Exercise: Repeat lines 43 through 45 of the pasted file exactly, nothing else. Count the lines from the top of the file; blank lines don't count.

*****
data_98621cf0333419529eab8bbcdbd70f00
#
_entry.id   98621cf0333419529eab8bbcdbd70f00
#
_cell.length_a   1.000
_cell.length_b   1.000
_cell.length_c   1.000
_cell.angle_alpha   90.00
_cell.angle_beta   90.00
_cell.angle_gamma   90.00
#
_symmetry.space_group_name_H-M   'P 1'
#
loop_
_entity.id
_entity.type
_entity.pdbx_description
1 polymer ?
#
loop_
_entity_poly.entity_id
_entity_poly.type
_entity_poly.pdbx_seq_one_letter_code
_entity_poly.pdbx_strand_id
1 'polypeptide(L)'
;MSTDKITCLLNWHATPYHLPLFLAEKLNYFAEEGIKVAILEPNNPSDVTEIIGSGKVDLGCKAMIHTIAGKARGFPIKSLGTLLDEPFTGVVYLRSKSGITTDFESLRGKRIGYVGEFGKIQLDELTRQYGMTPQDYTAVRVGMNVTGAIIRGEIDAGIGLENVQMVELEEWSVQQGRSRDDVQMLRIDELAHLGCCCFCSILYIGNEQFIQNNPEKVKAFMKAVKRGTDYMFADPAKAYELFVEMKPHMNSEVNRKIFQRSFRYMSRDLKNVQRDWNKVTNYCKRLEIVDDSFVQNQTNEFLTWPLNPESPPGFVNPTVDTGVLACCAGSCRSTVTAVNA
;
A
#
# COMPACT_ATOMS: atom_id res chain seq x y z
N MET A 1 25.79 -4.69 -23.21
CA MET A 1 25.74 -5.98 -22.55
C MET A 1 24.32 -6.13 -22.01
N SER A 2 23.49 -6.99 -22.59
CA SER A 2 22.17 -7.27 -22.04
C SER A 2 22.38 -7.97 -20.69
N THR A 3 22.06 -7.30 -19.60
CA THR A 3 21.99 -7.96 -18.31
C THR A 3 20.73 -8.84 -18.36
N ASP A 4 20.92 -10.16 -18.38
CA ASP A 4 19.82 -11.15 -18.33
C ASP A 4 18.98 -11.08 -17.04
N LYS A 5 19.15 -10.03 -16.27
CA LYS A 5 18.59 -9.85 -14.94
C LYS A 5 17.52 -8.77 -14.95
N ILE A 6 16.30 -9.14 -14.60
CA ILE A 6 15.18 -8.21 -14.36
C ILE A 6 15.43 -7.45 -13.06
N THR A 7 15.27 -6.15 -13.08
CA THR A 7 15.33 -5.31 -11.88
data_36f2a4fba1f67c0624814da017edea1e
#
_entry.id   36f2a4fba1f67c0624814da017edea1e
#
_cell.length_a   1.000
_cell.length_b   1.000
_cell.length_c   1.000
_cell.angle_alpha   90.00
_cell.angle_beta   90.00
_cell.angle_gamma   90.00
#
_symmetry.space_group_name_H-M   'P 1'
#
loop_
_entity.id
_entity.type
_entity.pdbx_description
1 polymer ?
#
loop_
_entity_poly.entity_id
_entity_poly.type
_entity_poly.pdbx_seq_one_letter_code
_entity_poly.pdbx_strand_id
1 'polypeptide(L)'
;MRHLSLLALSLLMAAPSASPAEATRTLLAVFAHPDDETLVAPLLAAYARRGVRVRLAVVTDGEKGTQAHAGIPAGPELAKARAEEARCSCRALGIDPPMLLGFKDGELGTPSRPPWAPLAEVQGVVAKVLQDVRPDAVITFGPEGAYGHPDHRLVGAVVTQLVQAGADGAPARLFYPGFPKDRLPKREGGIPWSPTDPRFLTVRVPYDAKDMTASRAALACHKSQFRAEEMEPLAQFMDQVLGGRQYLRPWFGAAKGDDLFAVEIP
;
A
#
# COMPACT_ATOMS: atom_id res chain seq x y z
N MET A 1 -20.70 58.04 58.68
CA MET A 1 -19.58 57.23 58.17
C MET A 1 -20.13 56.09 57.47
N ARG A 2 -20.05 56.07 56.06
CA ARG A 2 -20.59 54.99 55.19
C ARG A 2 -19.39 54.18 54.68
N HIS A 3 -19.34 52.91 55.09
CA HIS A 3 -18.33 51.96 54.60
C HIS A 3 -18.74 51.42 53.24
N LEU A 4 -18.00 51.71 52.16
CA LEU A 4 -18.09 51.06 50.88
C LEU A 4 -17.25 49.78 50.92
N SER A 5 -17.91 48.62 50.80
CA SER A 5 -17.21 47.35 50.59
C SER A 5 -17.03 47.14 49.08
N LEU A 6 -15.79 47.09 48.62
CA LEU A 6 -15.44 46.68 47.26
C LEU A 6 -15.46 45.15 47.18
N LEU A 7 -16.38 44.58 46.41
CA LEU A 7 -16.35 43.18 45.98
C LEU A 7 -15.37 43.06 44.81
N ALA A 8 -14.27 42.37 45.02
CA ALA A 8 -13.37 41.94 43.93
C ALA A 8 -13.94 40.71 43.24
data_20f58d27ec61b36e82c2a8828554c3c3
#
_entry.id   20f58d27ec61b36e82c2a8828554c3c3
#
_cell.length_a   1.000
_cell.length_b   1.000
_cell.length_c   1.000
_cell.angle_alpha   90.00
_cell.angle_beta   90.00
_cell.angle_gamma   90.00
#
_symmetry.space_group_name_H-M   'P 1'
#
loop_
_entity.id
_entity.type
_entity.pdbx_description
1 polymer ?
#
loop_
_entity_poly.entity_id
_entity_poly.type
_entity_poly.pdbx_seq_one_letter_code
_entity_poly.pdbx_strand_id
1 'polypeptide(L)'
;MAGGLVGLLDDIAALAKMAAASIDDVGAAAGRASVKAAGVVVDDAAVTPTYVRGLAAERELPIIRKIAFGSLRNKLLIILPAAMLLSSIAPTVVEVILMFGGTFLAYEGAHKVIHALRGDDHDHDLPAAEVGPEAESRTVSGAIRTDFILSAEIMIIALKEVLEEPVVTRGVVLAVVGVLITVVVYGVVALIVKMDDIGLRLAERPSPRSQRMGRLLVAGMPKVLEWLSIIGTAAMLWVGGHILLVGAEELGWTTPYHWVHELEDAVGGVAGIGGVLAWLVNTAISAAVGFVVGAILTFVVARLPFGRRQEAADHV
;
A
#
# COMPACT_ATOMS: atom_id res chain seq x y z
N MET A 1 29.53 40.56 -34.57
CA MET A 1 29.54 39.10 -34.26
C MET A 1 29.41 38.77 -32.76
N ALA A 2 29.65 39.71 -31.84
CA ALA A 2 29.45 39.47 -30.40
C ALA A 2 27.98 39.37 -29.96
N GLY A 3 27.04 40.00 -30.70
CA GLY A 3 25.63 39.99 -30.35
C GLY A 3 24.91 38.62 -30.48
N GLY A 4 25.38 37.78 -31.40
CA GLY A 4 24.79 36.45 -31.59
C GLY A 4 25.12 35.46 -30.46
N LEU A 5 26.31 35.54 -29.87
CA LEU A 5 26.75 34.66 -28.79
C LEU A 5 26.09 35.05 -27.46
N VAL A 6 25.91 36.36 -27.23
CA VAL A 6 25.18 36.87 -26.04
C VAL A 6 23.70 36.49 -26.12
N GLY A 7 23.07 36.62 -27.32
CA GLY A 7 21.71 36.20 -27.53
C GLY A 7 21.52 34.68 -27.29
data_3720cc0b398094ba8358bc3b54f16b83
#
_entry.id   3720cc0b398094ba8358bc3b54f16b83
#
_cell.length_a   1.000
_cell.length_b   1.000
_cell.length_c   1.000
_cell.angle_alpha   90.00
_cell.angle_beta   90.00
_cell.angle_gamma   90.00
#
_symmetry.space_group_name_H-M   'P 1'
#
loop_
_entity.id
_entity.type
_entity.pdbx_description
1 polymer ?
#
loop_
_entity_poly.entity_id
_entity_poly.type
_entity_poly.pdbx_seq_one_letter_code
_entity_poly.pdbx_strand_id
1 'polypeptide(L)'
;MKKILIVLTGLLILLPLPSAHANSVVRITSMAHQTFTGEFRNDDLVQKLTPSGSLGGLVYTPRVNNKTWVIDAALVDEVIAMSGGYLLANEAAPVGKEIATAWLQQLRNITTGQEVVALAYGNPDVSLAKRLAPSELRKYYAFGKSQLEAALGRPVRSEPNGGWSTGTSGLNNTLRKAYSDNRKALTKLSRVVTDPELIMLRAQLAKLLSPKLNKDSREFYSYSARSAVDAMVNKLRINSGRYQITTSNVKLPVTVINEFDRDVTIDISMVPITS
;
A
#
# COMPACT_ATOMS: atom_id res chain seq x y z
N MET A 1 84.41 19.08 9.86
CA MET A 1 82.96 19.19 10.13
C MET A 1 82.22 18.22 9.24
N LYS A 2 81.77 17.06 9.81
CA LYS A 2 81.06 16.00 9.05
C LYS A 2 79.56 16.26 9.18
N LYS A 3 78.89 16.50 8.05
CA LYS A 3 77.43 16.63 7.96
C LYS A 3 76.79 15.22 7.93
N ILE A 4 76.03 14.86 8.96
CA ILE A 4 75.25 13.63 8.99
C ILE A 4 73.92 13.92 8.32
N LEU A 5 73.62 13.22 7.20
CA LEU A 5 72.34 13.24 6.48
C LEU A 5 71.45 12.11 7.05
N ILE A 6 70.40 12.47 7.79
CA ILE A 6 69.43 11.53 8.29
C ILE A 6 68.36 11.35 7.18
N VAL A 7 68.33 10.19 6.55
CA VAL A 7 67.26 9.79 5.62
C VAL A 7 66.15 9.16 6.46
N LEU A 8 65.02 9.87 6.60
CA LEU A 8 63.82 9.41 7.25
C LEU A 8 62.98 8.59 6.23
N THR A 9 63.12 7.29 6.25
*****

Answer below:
N LYS A 5 19.15 -10.03 -16.27
CA LYS A 5 18.59 -9.85 -14.94
C LYS A 5 17.52 -8.77 -14.95